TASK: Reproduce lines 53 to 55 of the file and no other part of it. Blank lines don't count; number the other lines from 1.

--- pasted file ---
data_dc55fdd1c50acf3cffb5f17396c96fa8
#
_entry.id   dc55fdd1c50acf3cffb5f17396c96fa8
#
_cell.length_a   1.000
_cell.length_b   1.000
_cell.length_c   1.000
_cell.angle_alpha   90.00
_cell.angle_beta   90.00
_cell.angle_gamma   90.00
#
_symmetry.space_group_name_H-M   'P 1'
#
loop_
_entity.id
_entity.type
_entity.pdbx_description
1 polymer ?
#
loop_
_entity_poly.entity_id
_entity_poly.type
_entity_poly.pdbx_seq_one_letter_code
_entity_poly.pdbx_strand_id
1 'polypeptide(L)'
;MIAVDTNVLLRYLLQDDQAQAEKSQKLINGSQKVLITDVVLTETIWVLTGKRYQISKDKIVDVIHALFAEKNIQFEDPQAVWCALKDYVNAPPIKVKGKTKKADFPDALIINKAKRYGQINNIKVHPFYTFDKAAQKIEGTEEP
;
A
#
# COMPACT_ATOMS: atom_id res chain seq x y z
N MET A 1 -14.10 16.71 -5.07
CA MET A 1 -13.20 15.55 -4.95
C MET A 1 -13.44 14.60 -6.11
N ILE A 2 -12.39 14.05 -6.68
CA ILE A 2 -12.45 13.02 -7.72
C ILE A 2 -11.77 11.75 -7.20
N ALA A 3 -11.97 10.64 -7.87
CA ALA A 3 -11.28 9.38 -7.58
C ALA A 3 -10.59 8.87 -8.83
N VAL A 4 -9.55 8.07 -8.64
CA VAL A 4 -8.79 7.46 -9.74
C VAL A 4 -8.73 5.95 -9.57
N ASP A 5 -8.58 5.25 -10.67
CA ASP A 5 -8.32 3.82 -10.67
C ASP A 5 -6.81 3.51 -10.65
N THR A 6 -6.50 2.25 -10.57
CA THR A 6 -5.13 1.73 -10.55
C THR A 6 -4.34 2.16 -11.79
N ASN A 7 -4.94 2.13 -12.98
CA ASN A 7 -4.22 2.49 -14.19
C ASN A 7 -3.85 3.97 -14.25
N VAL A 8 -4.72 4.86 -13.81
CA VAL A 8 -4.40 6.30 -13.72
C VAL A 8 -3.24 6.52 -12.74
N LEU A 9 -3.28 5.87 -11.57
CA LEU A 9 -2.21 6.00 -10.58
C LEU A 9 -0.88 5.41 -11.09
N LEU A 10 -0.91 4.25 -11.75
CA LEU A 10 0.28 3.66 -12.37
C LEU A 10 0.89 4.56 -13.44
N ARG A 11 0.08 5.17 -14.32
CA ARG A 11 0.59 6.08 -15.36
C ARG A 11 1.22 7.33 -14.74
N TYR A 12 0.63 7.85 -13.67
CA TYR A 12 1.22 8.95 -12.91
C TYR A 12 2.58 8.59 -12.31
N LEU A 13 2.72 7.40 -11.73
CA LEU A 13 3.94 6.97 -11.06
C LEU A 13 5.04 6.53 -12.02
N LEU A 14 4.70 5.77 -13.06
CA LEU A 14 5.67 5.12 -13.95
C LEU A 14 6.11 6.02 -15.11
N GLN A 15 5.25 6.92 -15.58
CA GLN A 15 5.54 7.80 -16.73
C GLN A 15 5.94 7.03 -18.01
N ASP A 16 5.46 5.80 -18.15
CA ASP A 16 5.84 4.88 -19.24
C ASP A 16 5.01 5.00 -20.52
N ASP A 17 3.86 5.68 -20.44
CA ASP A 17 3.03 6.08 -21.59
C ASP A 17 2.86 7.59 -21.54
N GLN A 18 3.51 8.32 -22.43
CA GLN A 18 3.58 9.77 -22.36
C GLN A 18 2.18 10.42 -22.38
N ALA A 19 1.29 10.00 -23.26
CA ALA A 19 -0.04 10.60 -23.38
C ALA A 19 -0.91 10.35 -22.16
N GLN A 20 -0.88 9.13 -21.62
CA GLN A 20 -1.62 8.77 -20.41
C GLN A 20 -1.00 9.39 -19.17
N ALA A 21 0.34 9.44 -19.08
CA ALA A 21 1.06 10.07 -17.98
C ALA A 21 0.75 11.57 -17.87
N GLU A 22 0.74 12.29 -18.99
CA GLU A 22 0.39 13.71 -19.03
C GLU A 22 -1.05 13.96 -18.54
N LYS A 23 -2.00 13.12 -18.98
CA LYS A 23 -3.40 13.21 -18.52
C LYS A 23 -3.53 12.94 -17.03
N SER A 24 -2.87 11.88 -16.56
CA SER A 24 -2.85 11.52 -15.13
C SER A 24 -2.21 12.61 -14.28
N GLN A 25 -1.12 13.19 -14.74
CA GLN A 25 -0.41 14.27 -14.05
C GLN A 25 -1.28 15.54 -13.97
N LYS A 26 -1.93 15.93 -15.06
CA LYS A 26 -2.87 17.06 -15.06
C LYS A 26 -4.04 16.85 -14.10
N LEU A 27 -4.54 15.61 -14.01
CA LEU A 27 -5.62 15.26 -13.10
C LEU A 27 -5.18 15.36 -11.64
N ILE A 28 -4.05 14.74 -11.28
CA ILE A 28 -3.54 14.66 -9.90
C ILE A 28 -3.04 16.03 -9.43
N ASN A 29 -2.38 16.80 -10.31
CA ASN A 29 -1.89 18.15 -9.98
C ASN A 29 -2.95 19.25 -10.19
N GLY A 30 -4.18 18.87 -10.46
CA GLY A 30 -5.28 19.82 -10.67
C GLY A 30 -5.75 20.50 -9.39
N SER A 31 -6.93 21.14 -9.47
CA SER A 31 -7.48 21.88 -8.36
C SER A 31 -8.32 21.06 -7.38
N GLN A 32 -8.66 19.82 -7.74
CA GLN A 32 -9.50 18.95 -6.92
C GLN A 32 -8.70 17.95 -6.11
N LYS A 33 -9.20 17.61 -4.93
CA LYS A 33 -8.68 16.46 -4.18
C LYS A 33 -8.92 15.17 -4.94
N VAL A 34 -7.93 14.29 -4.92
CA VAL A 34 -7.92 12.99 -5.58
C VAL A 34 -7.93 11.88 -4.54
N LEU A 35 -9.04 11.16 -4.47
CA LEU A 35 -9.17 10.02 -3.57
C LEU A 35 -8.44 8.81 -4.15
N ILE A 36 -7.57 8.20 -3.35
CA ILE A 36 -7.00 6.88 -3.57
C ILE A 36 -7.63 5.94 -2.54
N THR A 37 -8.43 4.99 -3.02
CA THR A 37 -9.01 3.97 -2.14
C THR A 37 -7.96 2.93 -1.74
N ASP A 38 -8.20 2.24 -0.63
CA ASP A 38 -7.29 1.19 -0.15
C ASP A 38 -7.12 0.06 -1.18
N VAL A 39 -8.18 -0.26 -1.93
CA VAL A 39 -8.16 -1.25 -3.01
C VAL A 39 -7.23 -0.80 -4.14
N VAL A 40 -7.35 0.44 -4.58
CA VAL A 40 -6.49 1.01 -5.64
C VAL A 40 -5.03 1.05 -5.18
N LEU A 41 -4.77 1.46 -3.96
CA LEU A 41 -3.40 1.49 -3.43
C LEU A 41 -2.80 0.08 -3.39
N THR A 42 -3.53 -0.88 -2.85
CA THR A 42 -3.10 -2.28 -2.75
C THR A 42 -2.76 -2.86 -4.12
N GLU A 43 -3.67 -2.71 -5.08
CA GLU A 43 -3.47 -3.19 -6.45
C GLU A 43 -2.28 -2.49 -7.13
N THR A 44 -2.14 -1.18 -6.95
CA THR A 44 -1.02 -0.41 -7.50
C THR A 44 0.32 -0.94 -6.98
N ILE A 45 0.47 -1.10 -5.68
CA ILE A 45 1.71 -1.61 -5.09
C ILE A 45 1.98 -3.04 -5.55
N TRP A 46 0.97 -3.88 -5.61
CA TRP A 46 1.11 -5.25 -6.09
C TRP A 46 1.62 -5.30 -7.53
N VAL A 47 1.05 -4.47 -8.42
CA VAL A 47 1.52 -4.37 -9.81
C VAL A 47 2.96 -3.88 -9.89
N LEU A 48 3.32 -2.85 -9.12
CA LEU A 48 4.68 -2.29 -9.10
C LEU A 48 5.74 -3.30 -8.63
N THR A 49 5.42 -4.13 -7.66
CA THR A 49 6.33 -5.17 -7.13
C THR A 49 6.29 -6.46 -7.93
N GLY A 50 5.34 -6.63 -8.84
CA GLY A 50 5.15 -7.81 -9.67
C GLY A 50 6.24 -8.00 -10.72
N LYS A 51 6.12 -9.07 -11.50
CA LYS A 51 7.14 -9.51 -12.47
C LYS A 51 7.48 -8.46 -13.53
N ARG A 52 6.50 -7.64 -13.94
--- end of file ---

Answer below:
CA VAL A 8 -4.40 6.30 -13.72
C VAL A 8 -3.24 6.52 -12.74
N LEU A 9 -3.28 5.87 -11.57